City staff say they’re satisfied with answers provided by Allied Universal Security Services about past lawsuits and criminal cases involving the company, and are recommending the city proceed with hiring the company to provide security at five downtown parking decks as planned.

City Council members originally approved a $2.7 million contract with Allied at a January 24 meeting. However, after an INDY report called attention to the company’s involvement in sexual harassment and religious discrimination lawsuits, the transportation department sought more information related to the company’s responses to these incidents.

The five parking decks that will be protected by Allied Universal guards were previously overseen by a parking management company that hired another company to provide security guards. That security contract expired December 31. Because the city is bringing parking management in-house, it put out a request for proposals to replace the old security contractor. The city received six responses. Allied’s offer, the cheapest of the six, scored the highest, and City Council members approved the contract unanimously during a January 24 meeting.

City staffers and officials were unaware of the company’s alleged instances of harassment and discrimination when the City Council awarded the contract to Allied Universal. In an effort to clarify the company’s reactions to these suits, Thomas Leathers, Durham’s Chief Parking Administrator, sent a January 25 letter asking a series of questions, including seeking specific policy adjustments and managerial reforms. Most of all, according to the letter, the city sought to investigate how Allied might prevent and mitigate similar incidents in the future.

Five days later, Allied issued a response. Charles Bohnenberger, the company’s vice president of government services, provided commentary and clarification on the allegations that the INDY brought to light, saying that the company takes such “negative articles” very seriously.

On January 24, shortly after the council’s vote to approve the contract with Allied, the INDY reported on a religious discrimination suit, a sexual harassment suit and two criminal cases involving the company. The religious discrimination suit, which occurred in California, involved a Muslim guard who was fired after seeking religious accommodation from the company’s grooming policy. The case ended in a $90,000 settlement. Another incident — a sexual harassment claim levied by a former New York airport guard — alleged that supervisors were pressuring employees for sex. Earlier this year, two Allied guards pleaded guilty to assault in Denver, and in Boston, video footage captured a guard beating a homeless man in 2016.

The city asked seven questions regarding specific actions taken by the company to address these incidents. In response to the religious discrimination suit, Allied says it provided additional training to its supervisors and employees. The company said that this training was meant to distribute information regarding religious discrimination and “reasonable” accommodations to its grooming policies that supervisors could offer employees.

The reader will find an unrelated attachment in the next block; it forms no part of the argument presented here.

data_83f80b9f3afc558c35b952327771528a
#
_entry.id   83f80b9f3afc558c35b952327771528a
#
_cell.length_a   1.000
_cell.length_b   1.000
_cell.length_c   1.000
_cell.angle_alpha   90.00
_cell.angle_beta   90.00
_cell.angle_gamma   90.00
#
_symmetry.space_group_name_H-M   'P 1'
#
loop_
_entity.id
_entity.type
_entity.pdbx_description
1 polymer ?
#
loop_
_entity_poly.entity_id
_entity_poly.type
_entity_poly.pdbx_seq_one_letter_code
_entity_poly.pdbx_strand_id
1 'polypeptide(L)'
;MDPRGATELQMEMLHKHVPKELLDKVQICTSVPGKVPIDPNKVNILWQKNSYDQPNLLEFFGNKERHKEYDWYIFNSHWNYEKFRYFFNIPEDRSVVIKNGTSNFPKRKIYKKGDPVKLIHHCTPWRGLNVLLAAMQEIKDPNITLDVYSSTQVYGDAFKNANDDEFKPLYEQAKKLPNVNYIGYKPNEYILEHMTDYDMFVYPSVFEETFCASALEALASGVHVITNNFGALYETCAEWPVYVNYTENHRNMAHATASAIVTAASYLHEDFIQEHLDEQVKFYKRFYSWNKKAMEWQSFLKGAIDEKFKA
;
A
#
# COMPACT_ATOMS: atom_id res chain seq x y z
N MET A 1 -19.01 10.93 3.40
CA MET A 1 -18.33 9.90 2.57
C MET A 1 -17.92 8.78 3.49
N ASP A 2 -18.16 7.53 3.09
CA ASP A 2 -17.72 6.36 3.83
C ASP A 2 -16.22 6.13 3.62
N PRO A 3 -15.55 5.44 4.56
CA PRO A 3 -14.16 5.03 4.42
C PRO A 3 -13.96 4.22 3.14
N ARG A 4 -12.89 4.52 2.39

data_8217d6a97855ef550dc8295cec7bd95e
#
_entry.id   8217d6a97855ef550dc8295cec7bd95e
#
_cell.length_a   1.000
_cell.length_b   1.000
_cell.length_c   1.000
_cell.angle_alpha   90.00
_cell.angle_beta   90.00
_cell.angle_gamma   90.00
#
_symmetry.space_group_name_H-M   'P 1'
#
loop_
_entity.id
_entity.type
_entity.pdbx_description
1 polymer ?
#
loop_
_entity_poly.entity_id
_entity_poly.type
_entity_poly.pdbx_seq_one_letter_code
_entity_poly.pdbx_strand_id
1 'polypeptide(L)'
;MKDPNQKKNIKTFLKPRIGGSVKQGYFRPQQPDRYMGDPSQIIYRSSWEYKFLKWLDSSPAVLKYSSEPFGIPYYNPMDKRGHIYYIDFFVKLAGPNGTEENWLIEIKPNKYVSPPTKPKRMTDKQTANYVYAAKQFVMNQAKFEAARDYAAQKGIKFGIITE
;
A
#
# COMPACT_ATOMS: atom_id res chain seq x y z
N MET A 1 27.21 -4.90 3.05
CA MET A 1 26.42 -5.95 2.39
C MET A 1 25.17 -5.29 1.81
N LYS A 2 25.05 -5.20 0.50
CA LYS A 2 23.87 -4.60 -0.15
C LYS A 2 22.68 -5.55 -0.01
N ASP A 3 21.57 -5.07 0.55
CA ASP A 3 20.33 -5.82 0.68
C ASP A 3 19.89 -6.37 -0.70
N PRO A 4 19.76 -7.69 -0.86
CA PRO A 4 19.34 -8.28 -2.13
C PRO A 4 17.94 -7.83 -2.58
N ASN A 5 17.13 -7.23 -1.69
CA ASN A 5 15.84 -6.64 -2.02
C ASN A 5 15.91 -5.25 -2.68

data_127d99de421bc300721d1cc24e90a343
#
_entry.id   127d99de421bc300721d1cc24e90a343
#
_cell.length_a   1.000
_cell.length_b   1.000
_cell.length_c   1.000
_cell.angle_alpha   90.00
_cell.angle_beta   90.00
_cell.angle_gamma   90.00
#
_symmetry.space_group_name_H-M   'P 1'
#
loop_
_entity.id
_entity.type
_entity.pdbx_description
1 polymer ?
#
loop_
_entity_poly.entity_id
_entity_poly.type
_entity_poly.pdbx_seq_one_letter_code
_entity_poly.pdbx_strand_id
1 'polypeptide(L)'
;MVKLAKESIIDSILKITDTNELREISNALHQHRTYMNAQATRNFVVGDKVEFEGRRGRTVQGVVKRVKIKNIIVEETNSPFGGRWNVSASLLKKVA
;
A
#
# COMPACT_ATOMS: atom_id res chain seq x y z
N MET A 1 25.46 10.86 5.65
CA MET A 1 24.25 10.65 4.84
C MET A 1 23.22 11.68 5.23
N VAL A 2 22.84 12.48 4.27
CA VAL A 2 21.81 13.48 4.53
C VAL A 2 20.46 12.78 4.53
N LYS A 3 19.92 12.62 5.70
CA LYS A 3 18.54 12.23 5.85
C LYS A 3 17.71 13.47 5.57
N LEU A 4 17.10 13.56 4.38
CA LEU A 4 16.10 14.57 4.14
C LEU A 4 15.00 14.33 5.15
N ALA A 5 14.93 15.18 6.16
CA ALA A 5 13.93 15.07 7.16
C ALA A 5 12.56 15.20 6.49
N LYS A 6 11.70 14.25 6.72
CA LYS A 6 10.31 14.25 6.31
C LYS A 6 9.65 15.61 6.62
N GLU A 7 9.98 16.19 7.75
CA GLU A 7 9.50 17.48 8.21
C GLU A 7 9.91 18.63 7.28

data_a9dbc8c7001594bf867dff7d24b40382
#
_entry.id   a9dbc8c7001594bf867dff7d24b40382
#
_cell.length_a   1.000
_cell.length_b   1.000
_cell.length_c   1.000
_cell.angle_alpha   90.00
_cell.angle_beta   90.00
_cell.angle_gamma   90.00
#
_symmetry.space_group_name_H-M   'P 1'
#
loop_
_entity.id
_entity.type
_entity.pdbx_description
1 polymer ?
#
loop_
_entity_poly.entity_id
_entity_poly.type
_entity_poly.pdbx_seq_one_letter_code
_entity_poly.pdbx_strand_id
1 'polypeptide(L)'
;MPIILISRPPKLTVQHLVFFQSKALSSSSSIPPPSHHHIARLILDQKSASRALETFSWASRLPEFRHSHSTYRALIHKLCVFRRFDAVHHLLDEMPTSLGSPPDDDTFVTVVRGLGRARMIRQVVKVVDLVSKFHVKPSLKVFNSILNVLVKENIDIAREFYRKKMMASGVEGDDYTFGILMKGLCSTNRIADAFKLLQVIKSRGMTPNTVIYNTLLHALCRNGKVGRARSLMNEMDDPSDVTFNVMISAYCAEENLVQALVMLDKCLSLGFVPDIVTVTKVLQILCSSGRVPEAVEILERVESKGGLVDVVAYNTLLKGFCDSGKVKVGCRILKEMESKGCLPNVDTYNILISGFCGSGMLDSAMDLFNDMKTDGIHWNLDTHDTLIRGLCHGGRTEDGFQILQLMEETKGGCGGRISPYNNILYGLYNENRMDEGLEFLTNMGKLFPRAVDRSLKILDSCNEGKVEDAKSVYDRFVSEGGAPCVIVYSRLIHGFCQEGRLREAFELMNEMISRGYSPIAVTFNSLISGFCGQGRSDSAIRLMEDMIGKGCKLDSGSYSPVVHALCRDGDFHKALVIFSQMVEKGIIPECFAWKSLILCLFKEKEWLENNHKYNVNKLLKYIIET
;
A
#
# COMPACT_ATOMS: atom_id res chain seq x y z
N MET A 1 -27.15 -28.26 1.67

“While Allied Universal believes its treatment of [the plaintiff] was at all times appropriate and that our grooming standards are in full compliance with all laws, we nevertheless worked with the EEOC toward a constructive resolution of the matter,” Bohnenberger wrote to the city, noting that the EEOC had commended Allied’s response to the situation.

The company described additional actions including establishing an “Employees First” complaint hotline and terminating “bad actors.” In response to city questions about training tactics, Allied explained that it employs programs that cover topics such as de-escalation and appropriate response to workplace sexual harassment.

The transportation department found these responses satisfactory and released a February 4 memorandum recommending that the City Council authorize normal procession with the contract, which was set to take effect February 1. During its investigation, the office also sought verification of the company’s policy changes from seven local clients. Of these seven, the city only received contact from two — but these two clients, State Employees Credit Union and Norwich Realty Services, offered favorable reviews of their experiences with Allied.

“The company’s response was thorough and detailed,” Durham Mayor Steve Schewel said in a conversation with the INDY. “And their explanations were certainly plausible. Going forward, the city manager will monitor the contract very closely to make sure they’re meeting our expectations.”

According to the initial letter from the city, Schewel previously requested that staff provide an official update to the City Council at its February 4 meeting. Though no discussion took place – the report was submitted in written form instead – Schewel confirmed that the city plans to move forward with the contract.

The City Manager’s office also confirmed to the INDY that Allied Universal has agreed to pay employees a livable wage of more than $15 per hour, and that the contract seeks to employ nineteen full-time security guards and one account manager. In its memorandum, staff stated that Allied hired all five of the employees previously contracted at the downtown garages who applied to work with the new contractor.

“You know, they employ two hundred thousand people,” Schewel said. “When you employ two hundred thousand people, sometimes these things happen. And we have to make sure that they’re not happening here in Durham.”

Read the correspondence between the company and the city below:

Allied Universal Inquiry Up… by on Scribd